Getting started with Hakyll on Fedora

Posted on 28 March 2021

Upstream installation tutorial of Hakyll static site generator shows how to use cabal or stack to get hakyll installed and build example site with it. And while the tutorial also mentions an option to use distribution packages on Debian or Fedora, the rest of the tutorial doesn’t explore this option further. In this post I provide a quick overview of installation and usage when Hakyll is installed from rpm packages on Fedora 33.

Hakyll is a static-site generator written in haskell, inspired by other such tools like Jekyll, nanoc or yst. It uses haskell DSL for configuration in a similar way how xmonad does, and for html building, it relies on versatile pandoc document converter.

Reasons I use Hakyll to build my personal blog include:

  • I simply prefer static-site generator approach for this use case, it allows me to write posts in a simple plain text format and then store them in a git repository.
  • I already use pandoc for various tasks (converting between wiki formats, generating epub files, exporting my markdown or org mode notes …) because it can convert between lot of markup and document formats. Possibility to use pandoc features in hakyll makes all these familiar possibilities available, which is a plus.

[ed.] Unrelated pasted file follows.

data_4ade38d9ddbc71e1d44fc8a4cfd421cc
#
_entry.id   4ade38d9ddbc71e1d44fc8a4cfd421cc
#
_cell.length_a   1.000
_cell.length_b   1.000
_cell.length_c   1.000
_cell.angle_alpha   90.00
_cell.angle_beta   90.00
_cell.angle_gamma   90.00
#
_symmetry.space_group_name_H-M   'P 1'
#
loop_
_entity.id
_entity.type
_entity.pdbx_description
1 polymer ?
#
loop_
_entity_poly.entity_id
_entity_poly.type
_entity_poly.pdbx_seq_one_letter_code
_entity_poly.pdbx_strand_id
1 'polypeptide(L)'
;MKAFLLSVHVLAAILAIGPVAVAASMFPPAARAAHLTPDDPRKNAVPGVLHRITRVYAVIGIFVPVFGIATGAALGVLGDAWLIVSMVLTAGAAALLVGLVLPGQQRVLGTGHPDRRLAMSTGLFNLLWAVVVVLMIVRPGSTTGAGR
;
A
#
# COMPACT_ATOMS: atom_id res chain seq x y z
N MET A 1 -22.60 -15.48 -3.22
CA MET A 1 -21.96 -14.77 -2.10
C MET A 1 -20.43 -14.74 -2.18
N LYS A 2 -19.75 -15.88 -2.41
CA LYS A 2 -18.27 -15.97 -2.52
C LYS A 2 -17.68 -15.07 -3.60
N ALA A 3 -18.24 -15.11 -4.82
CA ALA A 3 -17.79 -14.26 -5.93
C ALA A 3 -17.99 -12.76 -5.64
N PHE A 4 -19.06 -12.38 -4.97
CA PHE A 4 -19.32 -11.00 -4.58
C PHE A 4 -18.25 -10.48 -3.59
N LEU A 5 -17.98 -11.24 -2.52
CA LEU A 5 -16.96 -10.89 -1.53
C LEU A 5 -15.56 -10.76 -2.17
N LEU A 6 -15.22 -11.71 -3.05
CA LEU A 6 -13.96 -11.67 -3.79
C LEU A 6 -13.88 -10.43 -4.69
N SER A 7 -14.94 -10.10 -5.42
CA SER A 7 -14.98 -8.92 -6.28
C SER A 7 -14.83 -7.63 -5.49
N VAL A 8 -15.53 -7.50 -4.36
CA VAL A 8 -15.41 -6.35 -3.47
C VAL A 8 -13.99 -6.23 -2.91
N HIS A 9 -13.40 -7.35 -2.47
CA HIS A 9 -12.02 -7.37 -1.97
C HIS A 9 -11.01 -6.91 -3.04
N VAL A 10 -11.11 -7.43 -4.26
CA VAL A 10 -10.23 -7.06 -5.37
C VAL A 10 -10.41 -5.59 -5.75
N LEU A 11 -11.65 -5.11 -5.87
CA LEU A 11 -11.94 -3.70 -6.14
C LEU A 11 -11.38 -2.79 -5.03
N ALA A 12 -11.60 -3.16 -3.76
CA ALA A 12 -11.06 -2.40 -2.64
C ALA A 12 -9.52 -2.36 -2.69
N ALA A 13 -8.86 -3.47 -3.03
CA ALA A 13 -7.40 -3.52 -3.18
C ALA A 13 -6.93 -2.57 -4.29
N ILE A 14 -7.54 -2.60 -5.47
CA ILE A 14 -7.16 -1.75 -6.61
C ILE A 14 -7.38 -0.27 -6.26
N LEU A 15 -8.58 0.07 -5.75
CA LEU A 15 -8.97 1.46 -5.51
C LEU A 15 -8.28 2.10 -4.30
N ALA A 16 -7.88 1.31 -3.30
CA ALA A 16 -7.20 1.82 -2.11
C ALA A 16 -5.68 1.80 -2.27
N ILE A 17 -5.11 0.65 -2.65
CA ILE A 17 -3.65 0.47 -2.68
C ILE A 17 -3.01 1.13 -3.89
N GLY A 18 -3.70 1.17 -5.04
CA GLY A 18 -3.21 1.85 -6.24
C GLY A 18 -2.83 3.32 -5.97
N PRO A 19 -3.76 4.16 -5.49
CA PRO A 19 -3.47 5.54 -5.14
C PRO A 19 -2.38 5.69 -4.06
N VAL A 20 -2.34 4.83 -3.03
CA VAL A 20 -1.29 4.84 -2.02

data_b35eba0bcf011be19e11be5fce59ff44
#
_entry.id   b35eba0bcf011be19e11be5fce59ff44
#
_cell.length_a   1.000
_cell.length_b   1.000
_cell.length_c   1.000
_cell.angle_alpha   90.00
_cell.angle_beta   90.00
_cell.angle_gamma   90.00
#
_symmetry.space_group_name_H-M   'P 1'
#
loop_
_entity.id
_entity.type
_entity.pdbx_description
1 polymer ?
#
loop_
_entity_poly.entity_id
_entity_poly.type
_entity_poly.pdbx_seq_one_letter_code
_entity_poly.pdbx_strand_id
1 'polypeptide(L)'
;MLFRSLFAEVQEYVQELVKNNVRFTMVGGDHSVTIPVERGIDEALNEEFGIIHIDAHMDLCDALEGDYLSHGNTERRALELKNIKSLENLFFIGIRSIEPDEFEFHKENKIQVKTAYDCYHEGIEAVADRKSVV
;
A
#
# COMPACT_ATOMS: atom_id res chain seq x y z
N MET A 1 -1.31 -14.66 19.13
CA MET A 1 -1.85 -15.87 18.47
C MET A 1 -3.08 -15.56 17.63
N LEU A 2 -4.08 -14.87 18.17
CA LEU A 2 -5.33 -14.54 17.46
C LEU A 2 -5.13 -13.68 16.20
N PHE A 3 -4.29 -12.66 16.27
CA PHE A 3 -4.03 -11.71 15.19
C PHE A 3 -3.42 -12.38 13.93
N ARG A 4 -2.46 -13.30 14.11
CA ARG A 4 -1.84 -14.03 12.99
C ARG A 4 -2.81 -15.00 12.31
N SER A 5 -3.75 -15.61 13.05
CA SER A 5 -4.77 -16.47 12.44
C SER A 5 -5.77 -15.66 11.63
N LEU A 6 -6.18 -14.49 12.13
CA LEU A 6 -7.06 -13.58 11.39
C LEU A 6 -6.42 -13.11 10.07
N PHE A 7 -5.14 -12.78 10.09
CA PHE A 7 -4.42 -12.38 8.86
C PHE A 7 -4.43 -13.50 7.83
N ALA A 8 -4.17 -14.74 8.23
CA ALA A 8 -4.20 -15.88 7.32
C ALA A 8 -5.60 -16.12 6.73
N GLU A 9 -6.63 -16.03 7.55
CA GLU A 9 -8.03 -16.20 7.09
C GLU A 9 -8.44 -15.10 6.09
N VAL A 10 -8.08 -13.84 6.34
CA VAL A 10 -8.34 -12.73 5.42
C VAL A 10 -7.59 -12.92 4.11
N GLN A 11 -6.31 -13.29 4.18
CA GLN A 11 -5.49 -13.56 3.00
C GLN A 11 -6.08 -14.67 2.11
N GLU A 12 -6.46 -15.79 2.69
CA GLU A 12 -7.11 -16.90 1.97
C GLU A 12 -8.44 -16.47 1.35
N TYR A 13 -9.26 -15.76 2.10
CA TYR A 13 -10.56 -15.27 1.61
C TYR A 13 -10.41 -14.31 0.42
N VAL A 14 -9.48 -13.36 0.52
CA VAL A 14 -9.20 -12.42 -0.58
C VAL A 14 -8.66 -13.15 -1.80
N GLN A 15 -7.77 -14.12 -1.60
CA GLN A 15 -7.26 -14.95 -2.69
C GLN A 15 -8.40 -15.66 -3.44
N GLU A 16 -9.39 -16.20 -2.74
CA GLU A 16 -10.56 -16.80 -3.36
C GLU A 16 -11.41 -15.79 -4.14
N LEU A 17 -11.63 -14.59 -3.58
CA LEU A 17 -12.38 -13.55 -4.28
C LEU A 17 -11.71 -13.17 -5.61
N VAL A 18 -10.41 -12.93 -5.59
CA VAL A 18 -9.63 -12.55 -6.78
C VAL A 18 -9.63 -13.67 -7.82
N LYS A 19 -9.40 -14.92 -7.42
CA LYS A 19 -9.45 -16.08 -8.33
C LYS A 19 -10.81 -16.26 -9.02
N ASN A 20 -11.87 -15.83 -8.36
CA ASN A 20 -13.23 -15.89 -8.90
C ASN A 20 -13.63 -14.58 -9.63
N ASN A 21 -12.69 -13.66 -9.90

• I’m little familiar with haskell and as xmonad user, I find xmonad’s approach to configuration flexible and powerful.

Installing Hakyll on Fedora

Fortunately Hakyll is already packaged in Fedora, so we don’t need to build it themselves via cabal or stack just to have it installed if we don’t have other reason to do so (eg. using latest version of hakyll for testing or development of hakyll itself).

The package we need to install is ghc-hakyll-devel:

# dnf install ghc-hakyll-devel

And everything else will be installed as a dependency. Installing the devel package is necessary because Hakyll’s reconfiguration process includes haskell compilation.

Initializing Hakyll project

First of all, we are going to use hakyll-init tool to create new directory example-site with both content and configuraion files of the example project:

$ hakyll-init example-site
Creating example-site/templates/post-list.html
Creating example-site/templates/post.html
Creating example-site/templates/default.html
Creating example-site/templates/archive.html
Creating example-site/index.html
Creating example-site/images/haskell-logo.png
Creating example-site/site.hs
Creating example-site/contact.markdown
Creating example-site/css/default.css
Creating example-site/about.rst
Creating example-site/posts/2015-10-07-rosa-rosa-rosam.markdown
Creating example-site/posts/2015-08-12-spqr.markdown
Creating example-site/posts/2015-11-28-carpe-diem.markdown
Creating example-site/posts/2015-12-07-tu-quoque.markdown
Creating example-site/example-site.cabal
$ cd example-site

Now we need to compile site.hs, which is haskell source code file with hakyll configuration for the site, into site binary file:

$ ghc --make site.hs
[1 of 1] Compiling Main             ( site.hs, site.o )
Linking site ...

We could also use cabal instead as explained in upstream hakyll installation tutorial, but since we have Hakyll installed from the rpm package, we already have all the devel dependencies installed as well, and there is no need to use cabal just for building of the site executable.